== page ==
"It's shameful that the UDF party wants to take us back to the dark days,"

Mr Gwanda Chakuamba (2003)

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Wednesday, May 02, 2007

Of 'packets of matches' and economic growth.

2007 Malawi UDFparty's hope Bakili Muluzi goofs and fails on interpretation of Malawi economy and discussion of real issues

Former president Bakili Muluzi says President Bingu wa Mutharika has failed the country and its economy to the extent that there is no government in control.
But government has scoffed at the claims, labeling Muluzi’s interpretation as myopic.
Muluzi told a rally he addressed at Traditional Authority Chowe in Mangochi that if people continued with Mutharika, the country would become impoverished beyond recognition.
“Malawi under Mutharika has seen inflation rising uncontrollably. When I left government, the Kwacha was trading at K1.09 to a dollar but now it is at K140. The average increase in prices within two years is 93.66 percent, yet our economic growth remains stunted. They, government, should not claim that the country is achieving any meaningful growth. If we had a government, this would not have happened. If we continue with him, this country will be heavily impoverished.
“You used to buy a packet of matches at K3, now it selling at K5. A tablet of Maluwa soap has gone up from K12 in 2004 to K16 and a kilogramme of sugar from K80 to K110, an increase of 37 percent. A packet of salt was at K12 but now it is at K34, representing an increase of 110 percent. Now he [Bingu] claims he has improved the economy when he is actually milking your pockets,” said Muluzi.
But Deputy Minister of Finance Ted Kalebe yesterday said Muluzi’s outbursts were made out of lack of knowledge on economic issues.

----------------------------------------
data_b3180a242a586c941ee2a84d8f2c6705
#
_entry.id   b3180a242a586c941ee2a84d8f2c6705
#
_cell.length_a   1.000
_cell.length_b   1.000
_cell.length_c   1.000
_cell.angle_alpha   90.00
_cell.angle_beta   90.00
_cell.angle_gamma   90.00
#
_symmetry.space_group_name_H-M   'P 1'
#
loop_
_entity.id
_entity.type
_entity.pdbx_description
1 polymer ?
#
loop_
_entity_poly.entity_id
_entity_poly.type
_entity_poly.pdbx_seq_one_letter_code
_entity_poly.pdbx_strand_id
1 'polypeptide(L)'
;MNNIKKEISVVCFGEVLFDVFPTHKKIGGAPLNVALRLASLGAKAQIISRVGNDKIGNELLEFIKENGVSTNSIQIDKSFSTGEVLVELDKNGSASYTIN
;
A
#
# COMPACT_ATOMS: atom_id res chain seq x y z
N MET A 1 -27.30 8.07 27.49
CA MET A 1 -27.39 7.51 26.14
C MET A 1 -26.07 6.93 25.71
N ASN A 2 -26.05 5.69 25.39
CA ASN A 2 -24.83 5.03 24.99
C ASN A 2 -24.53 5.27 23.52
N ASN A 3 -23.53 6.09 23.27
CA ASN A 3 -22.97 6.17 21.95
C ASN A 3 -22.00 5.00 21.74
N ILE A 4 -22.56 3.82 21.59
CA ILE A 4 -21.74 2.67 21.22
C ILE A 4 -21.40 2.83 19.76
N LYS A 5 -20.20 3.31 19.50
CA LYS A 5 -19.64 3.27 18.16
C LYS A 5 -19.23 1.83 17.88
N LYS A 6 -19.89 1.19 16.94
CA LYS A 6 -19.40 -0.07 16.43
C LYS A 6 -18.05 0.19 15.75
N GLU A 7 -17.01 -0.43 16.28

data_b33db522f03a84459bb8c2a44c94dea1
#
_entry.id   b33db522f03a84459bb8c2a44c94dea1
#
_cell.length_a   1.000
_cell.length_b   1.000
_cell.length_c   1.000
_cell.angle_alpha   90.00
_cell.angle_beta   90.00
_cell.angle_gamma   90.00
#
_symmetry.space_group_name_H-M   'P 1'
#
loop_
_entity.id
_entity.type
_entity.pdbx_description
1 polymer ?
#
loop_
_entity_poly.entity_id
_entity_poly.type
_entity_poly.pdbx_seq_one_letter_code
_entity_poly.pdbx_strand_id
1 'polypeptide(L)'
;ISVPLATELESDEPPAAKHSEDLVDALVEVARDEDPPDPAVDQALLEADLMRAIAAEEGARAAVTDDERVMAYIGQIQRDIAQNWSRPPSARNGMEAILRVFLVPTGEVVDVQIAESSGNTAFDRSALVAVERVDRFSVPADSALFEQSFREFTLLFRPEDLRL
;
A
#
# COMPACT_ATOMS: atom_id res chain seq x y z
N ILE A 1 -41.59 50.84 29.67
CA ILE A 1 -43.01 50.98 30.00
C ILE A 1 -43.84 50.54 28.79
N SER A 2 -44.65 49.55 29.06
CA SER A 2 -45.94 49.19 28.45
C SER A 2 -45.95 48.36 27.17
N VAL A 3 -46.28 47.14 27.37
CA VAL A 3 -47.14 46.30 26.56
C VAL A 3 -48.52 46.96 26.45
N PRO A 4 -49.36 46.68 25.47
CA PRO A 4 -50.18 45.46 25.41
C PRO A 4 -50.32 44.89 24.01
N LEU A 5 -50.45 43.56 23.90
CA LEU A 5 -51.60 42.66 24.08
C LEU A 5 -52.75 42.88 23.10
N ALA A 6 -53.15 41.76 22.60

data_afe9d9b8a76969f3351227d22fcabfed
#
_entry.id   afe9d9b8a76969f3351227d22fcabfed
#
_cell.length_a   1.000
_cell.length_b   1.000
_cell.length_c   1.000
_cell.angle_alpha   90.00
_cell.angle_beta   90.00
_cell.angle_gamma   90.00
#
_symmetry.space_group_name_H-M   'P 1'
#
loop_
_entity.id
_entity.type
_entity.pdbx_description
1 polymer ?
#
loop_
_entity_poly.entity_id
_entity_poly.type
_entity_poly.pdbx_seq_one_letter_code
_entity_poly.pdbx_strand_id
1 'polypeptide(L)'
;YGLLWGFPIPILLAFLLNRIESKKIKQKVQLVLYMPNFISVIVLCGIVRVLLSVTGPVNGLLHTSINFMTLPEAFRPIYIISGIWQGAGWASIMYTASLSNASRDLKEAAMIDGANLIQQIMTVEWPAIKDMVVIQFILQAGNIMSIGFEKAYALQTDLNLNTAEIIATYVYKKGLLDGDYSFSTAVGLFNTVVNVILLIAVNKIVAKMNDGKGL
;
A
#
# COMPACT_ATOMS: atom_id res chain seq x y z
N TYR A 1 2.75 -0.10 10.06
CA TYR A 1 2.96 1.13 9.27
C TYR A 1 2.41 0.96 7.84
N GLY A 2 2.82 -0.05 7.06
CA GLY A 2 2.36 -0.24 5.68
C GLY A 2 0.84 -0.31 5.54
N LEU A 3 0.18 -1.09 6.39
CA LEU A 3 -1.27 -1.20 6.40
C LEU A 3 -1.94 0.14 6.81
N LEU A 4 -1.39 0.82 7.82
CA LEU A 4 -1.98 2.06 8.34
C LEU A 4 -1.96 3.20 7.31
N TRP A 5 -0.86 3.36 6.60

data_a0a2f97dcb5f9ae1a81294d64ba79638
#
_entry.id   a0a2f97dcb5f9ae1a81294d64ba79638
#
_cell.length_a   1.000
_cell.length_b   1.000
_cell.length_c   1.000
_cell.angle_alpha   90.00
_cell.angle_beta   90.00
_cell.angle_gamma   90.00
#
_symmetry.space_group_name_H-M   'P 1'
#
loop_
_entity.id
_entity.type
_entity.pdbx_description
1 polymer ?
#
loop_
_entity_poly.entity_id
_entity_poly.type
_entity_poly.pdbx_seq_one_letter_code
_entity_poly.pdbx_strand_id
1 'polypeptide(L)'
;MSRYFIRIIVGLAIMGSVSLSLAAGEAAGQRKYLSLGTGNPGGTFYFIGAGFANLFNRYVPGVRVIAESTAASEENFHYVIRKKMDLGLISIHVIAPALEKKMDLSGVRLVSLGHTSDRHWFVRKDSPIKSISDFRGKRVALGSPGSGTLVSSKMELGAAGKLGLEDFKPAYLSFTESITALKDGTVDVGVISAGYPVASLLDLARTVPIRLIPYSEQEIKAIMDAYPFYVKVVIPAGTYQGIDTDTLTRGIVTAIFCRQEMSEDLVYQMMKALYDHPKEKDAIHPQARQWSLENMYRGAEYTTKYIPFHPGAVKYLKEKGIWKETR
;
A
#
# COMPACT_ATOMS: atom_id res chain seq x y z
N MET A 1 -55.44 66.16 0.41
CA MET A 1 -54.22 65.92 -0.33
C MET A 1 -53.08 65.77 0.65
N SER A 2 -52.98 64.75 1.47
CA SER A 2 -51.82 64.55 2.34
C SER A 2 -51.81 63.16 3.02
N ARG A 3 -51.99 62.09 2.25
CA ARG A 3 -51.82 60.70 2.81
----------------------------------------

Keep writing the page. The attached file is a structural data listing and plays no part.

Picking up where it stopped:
“You cannot conclude on economic issues based on one or a few items. In the two years this government has been in power it has hit an economic growth of 8.5 percent, and this is very commendable.
“This government’s economic principles have had donors returning to help us and we also have had debt relief. Changes in prices for the better cannot be drastic. So, Muluzi is wrong,” said Kalebe.
Since he took over power in 2004, Mutharika has recieved showers of praise from both local and international commentators for his sound economic principles.
Mutharika’s good economic governance has seen confidence returning to the economy with most donors, who pulled out their support, coming back.
Just last year, the country reached the completion point under the Highly Indebted Poor Countries (Hipc) which saw the country’s debt stock being significantly slashed by over 90 percent from the scaring US$3 billion (about K420 billion) .
Muluzi also regretted having hand-picked and campaigned for Bingu during the 2004 presidential elections.
“We [UDF] cannot work for him for free. Political issues are crucial. We worked hard for him. I could conduct 18 to 19 meetings a day. Today he says we are useless?” Questioned Muluzi.
He advised his followers to refrain from swearing.
“Please don’t swear like people in DPP do. Leave that business to [Hetherwick] Ntaba, [Alefa] Wenzulo, [Patricia] Kaliati, Bingu himself and Henry Mussa...Let them swear. I don’t want you to swear. But is it swearing if you say Bingu must go? Not at all,” said Muluzi.

Main story by The Nation

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